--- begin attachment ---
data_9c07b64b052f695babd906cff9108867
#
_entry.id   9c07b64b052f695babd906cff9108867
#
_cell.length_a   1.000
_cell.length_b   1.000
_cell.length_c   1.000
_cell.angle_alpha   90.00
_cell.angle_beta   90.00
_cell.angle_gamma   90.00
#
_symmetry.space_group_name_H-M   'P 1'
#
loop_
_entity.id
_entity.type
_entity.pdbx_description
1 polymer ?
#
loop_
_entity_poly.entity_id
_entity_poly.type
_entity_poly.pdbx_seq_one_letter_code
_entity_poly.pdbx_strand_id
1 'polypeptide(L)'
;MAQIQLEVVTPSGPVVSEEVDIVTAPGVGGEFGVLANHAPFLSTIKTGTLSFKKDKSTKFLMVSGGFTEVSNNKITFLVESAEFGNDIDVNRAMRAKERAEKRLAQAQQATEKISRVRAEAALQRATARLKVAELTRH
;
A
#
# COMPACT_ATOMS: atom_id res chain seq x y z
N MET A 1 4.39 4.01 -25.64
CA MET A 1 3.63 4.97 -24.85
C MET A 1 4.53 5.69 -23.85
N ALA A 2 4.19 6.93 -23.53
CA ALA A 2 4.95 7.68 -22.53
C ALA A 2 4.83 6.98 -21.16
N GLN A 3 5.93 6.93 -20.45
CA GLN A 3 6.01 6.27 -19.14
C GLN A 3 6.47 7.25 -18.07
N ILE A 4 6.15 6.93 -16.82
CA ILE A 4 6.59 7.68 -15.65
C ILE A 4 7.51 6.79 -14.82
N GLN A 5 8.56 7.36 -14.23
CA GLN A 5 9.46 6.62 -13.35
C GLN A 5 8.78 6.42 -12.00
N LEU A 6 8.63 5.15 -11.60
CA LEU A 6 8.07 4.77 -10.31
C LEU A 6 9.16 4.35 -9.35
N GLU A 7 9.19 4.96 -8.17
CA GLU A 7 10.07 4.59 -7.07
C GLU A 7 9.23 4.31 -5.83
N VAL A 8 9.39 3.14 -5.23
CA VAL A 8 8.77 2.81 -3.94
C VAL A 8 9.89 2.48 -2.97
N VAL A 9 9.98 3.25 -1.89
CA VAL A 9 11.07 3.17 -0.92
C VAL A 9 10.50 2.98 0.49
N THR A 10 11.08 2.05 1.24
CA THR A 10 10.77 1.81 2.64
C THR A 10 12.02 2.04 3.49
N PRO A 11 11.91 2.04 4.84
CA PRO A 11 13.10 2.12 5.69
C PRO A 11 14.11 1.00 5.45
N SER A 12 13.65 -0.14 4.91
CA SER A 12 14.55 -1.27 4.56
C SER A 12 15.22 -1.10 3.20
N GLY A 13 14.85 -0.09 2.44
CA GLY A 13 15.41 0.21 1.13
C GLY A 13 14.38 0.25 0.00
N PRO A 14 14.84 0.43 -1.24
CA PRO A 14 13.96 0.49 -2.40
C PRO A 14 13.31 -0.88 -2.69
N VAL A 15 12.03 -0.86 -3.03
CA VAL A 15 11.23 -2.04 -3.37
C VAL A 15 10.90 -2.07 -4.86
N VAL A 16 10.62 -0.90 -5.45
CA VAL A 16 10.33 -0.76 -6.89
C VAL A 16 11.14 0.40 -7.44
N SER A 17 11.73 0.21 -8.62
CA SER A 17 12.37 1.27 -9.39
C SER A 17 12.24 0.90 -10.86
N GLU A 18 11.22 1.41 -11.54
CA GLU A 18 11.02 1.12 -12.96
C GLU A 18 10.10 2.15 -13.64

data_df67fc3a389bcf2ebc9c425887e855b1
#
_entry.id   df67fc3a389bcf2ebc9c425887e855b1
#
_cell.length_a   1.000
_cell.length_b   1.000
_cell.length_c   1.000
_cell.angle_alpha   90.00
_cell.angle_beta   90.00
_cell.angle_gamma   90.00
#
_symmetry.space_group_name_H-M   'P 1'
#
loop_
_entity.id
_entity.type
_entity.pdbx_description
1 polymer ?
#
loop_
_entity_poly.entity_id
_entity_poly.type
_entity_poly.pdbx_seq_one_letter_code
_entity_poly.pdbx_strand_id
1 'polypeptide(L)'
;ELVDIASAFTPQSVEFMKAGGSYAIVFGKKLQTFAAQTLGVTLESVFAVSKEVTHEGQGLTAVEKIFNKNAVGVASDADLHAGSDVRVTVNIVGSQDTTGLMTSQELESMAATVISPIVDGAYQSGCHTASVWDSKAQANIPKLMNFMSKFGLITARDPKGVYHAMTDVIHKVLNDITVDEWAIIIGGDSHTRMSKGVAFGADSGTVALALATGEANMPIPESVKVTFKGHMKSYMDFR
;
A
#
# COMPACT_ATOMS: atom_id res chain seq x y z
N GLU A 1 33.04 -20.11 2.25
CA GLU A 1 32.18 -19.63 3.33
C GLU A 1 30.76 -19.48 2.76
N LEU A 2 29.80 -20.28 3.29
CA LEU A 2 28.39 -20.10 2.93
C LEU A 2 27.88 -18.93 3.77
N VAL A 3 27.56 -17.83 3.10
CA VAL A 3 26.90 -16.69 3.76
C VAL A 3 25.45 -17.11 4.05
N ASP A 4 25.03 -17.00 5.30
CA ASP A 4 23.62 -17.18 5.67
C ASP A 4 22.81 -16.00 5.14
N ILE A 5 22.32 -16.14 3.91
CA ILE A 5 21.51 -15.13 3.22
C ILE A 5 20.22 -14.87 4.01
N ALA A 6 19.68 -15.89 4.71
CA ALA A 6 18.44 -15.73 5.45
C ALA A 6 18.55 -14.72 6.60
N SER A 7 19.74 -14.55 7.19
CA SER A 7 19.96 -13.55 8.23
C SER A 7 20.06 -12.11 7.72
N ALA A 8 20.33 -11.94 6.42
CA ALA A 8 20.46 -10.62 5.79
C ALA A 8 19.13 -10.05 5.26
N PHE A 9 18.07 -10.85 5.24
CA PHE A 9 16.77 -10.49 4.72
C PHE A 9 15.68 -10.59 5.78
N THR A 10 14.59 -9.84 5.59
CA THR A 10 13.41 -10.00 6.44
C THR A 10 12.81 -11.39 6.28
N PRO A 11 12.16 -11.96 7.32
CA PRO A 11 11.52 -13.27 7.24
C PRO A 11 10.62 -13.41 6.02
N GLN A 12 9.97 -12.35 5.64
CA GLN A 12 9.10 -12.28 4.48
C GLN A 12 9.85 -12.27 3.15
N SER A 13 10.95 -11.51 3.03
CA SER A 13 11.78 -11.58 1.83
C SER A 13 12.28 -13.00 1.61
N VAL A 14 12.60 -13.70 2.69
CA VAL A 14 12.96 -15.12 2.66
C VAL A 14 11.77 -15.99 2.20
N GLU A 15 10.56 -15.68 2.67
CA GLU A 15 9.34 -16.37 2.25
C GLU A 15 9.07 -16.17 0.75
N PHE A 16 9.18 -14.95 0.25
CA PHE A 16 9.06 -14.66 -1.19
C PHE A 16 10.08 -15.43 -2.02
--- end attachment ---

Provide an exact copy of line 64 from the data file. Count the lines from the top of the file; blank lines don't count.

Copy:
N SER A 12 13.65 -0.14 4.91